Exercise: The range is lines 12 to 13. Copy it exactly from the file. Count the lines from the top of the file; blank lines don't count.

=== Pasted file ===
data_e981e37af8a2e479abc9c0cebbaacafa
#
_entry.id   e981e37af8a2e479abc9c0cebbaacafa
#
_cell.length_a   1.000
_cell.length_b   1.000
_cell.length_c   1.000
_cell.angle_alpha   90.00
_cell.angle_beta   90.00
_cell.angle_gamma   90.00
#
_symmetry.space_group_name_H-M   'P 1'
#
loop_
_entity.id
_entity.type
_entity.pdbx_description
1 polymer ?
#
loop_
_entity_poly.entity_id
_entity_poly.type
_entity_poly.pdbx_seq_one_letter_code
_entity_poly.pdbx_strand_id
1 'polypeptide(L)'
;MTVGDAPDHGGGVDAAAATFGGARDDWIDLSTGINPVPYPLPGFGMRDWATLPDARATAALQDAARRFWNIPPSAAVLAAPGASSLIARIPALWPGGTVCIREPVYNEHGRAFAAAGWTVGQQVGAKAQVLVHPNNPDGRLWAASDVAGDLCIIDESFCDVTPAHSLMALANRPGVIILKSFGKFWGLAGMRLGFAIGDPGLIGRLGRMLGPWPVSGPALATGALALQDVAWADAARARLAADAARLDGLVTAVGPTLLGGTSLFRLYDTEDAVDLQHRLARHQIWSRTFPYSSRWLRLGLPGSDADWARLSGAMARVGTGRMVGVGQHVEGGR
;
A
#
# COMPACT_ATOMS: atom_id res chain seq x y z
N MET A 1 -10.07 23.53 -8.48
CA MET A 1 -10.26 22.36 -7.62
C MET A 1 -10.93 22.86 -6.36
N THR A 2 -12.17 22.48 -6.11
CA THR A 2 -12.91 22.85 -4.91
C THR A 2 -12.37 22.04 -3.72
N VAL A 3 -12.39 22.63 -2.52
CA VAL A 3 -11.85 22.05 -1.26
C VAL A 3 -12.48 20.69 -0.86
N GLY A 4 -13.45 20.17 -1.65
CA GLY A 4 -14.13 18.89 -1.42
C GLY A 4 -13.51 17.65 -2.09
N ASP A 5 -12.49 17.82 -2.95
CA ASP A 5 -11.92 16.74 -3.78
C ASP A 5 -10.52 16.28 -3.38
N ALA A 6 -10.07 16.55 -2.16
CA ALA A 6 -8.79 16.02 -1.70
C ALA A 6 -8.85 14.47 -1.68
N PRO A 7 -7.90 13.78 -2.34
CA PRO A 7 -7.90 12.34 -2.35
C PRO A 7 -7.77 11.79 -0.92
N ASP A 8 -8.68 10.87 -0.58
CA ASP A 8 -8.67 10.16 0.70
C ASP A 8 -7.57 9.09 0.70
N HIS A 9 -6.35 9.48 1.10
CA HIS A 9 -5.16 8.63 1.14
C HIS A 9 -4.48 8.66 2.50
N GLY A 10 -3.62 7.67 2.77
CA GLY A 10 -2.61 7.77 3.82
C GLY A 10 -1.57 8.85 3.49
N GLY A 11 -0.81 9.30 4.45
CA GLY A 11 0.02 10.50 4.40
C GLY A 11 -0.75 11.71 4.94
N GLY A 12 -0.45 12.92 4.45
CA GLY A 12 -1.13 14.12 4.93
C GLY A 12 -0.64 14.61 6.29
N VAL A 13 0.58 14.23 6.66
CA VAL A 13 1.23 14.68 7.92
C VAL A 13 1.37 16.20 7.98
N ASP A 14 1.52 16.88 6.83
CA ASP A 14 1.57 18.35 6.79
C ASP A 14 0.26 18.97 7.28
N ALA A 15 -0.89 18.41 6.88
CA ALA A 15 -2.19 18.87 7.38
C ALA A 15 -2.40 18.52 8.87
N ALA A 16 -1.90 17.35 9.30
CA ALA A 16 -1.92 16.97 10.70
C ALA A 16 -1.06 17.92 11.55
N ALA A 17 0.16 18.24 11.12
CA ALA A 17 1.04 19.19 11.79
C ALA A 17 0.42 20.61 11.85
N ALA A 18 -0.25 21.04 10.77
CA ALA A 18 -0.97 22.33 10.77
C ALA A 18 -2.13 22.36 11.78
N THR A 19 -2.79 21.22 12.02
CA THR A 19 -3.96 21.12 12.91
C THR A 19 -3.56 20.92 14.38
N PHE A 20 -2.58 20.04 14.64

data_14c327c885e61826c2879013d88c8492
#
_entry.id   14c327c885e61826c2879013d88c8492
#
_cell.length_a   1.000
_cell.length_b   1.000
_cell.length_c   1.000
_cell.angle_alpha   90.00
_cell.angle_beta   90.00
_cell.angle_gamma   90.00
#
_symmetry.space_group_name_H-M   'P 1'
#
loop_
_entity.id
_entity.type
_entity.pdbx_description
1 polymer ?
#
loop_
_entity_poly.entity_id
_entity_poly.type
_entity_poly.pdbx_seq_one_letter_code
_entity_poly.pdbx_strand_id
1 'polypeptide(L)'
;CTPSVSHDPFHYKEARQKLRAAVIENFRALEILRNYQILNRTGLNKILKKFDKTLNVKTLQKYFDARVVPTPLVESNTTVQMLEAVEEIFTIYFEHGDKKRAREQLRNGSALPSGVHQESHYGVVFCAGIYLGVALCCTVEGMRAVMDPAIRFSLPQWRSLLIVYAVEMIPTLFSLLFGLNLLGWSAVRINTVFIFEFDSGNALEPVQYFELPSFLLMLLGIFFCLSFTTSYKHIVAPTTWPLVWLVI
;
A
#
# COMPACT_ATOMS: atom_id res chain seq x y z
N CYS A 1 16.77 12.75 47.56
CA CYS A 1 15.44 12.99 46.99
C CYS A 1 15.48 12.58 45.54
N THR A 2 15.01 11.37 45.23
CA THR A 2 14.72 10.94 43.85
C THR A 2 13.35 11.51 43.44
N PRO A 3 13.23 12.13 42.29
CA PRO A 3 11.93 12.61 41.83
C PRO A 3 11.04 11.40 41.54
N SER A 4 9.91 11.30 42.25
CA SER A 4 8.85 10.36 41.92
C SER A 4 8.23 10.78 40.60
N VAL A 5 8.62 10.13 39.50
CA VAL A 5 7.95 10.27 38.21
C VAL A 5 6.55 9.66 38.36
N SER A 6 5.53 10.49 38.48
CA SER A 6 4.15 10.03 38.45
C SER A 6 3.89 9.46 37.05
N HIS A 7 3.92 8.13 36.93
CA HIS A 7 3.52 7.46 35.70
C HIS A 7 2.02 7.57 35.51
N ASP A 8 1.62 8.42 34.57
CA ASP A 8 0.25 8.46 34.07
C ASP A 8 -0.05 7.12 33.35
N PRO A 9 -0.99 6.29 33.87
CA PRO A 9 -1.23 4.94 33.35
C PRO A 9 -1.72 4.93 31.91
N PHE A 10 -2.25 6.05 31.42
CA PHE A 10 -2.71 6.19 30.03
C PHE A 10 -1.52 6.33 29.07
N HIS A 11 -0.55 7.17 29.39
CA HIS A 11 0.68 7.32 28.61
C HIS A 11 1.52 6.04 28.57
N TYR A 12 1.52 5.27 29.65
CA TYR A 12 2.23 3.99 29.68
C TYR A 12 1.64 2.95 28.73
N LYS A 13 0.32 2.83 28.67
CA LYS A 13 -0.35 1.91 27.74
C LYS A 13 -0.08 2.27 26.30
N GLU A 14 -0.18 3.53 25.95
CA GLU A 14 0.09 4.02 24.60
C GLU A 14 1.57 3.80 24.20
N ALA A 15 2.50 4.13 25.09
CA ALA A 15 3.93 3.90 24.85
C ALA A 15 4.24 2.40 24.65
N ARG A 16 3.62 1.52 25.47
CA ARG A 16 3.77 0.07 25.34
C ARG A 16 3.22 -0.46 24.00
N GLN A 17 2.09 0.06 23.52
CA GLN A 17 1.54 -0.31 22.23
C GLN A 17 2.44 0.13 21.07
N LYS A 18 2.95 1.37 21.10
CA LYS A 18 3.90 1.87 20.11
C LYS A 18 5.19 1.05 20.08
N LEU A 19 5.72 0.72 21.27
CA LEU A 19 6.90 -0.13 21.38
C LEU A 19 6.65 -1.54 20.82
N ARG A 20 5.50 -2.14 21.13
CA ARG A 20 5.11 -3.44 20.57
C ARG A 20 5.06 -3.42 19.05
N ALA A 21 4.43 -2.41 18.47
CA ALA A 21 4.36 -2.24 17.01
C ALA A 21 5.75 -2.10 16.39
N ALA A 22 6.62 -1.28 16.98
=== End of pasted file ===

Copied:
_symmetry.space_group_name_H-M   'P 1'
#